Read This: Ten (or so) Favorites of 2009


These aren’t the best books of 2009; I’m not widely read enough to make that particular assessment. But when I was thinking of my favorite books from the last year, they’re the ones that sprang to mind first. It’s mostly non-fiction because that’s what I read professionally for Publishers Weekly all year, but every now and then I did manage to sneak in a novel for fun (or at least find a way to get a Beatrice or GalleyCat post out of it)…

  • Appetite City: This “culinary history of New York” by William Grimes, the former restaurant critic for the Times is sprinkled with fascinating facts about long-gone restaurants and culinary subcultures, all of it making a strong case for New York City offering its residents the most diverse food options of any major metropolis.

  • Blues and Chaos: Robert Palmer (the critic, not the guy who sang “Addicted to Love”) set out to create an overarching definition of American music, “a set of procedures that will allow us to evaluate Charles Ives and James Brown” as he put it back in 1979. It’s a daunting task, perhaps an impossible one, but his best essays and feature stories made it seem achievable.

  • How to Live: I had the pleasure of interviewing Henry Alford about his “search for wisdom from old people (while they are still on this earth)” late last year for PW, and that conversation really underscored for me the empathy that he brought to his own conversations. This is a warm, honest, and heartfelt story about one man making a sincere effort to learn from others.

  • In Hanuman’s Hands: Yeah, yeah, another memoir from an addict in recovery… except Cheeni Rao’s higher power is the Hindu monkey god Hanuman. The combination of personal drama, family mythology, and emotional/spiritual awakening made for one of the year’s most promising debut memoirs.

  • Mennonite in a Little Black Dress: I also loved Rhoda Janzen’s memoir about moving back in with her parents (and a religious community she’d largely left behind as an adult) after her husband finally dumped her so he could be with other men. She mines the situation for humor, but consistently turns it on herself without wallowing in self-pity or making others the butt of her jokes, and the personal discoveries that unfold have a powerful ring of authenticity.

  • Pops: Now, I should point out that Terry Teachout’s outstanding biography of Louis Armstrong is published by Houghton Mifflin Harcourt, which is where I’ll be working in 2010, but I hadn’t even begun interviewing for the job when I read this book—which interested me both because I was appreciative of Teachout’s accomplishments as a writer for both print and online outlets and because I’d interviewed a previous Armstrong biographer. Teachout makes two strong cases here, both of them refuting pervasive strains of conventional wisdom: First of all, he reminds us that Armstrong’s mass appeal doesn’t signify any compromise of his artistic achievements; second, he reminds us that Armstrong’s popularity among white Americans doesn’t signify any compromise of his racial identity.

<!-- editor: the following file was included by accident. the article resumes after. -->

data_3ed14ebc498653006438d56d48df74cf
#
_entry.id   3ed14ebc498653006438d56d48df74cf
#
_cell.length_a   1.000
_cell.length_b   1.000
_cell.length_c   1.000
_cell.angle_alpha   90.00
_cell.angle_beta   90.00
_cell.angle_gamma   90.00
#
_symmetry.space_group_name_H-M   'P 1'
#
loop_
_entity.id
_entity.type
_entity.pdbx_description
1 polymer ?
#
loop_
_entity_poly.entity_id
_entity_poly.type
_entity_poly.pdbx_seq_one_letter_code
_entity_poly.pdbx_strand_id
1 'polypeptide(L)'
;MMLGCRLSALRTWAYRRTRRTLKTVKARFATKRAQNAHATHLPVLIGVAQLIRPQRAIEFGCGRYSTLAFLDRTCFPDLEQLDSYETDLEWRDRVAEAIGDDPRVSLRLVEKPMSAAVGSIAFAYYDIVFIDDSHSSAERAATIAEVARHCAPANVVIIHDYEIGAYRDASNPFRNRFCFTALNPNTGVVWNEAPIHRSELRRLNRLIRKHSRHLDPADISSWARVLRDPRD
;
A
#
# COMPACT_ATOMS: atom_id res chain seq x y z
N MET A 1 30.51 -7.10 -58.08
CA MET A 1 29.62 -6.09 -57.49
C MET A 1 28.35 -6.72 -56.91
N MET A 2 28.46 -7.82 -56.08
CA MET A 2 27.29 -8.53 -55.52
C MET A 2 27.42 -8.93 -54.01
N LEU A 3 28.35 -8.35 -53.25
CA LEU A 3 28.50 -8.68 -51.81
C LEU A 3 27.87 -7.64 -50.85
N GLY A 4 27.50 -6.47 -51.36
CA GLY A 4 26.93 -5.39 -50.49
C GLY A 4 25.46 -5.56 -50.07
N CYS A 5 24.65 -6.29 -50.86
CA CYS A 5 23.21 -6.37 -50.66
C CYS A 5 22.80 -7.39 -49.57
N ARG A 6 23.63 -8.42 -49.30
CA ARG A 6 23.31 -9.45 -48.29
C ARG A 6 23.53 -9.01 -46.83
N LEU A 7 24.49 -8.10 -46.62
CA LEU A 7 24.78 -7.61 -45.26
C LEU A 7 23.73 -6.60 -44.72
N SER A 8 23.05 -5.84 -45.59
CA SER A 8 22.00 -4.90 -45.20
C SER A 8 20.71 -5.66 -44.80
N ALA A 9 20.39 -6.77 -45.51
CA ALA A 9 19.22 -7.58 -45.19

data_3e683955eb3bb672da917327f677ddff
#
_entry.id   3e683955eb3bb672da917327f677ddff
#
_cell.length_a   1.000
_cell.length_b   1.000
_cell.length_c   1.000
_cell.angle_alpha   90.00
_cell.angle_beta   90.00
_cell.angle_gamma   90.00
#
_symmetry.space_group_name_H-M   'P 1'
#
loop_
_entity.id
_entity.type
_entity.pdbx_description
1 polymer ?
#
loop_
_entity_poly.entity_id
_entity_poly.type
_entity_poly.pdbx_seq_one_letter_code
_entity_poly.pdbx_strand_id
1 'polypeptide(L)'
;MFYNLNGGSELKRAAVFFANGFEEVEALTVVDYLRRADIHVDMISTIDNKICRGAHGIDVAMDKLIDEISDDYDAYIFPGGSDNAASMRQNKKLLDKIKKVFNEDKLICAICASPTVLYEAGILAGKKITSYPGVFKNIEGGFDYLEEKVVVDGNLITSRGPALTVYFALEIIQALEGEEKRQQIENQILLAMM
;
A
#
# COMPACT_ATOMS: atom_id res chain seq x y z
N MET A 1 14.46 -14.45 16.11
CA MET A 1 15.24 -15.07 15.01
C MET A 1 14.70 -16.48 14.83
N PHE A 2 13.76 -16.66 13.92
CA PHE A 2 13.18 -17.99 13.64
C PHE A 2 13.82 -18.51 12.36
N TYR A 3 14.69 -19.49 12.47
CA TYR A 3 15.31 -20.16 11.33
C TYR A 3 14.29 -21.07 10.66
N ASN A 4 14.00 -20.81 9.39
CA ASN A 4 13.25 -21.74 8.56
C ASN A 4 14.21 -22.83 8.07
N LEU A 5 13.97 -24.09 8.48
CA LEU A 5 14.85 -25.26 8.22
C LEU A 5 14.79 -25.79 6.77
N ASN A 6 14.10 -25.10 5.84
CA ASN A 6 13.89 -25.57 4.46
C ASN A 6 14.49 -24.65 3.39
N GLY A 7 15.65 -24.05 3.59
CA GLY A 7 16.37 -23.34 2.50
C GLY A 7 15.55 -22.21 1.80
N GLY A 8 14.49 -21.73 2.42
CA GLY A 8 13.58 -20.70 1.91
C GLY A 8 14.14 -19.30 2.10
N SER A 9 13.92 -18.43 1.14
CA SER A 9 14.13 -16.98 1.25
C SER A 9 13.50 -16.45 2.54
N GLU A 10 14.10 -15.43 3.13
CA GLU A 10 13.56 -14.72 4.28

• Save the Deli: Another HMH book (this one I reviewed just before I began interviewing with them), this is travelogue and food diary and cultural journalism all wrapped into one. David Sax cares passionately about deli food, so much so that he visited not just the outstanding delis of the United States, but ventured up to Canada and across the Atlantic to England and Poland while he was at it. You read this and you’re going to have a long list of dishes you’ll want to try sooner rather than later.

  • Soulless and Tempest Rising: Over at Orbit Books, Gail Carriger and Nicole Peeler are doing a bang-up job of queering the paranormal romance. Whether it’s a Victorian comedy of manners with werewolves squared off against vampires or a contemporary girl’s introduction to the weirdness that had always been just beyond her reach, these two debut novels are good signposts for a not-so-subtle shift in fantasy—Carriger and Peeler probably aren’t the only two writers rewiring the genre’s conventions, but they’re two worth watching.

  • Sunnyside: I just love this novel. It’s a novel of ideas that still delivers on narrative delight, and when I compared it to Mumbo Jumbo earlier this year, I was pleasantly surprised to discover that the link between Glen David Gold and Ishamel Reed was tighter than I’d imagined.

  • The Unlikely Disciple and I’m Perfect, You’re Doomed: I always think of these two memoirs together because I met Kevin Roose and Kyria Abrahams together, which I totally arranged because I thought their stories of grappling with two intense American religious subcultures resonated quite neatly with each other. (Although, yeah, I suppose fundamentalist Christianity is maybe a bit larger than a “subculture,” if you want to get technical.) Roose talks about deliberately plunging himself into a religious community that runs counter to his own experiences, and Abrahams is talking about breaking free of her Jehovah’s Witness upbringing, but both memoirs have a lot to teach us about what it means to put your beliefs to the test.

Note: I’ve deliberately left out books that were featured in the various reading series I curating, because I didn’t want to exclude any of those authors, but hosting events at the Center for Fiction, or Lady Jane’s Salon, or the Slipper Room has been a fantastic experience which has opened me up to several wonderful novels, and I’m looking forward to continuing down that path in the months to come. As I say, the books I’ve mentioned above aren’t necessarily the best—but they’re right up there.

31 December 2009 | read this |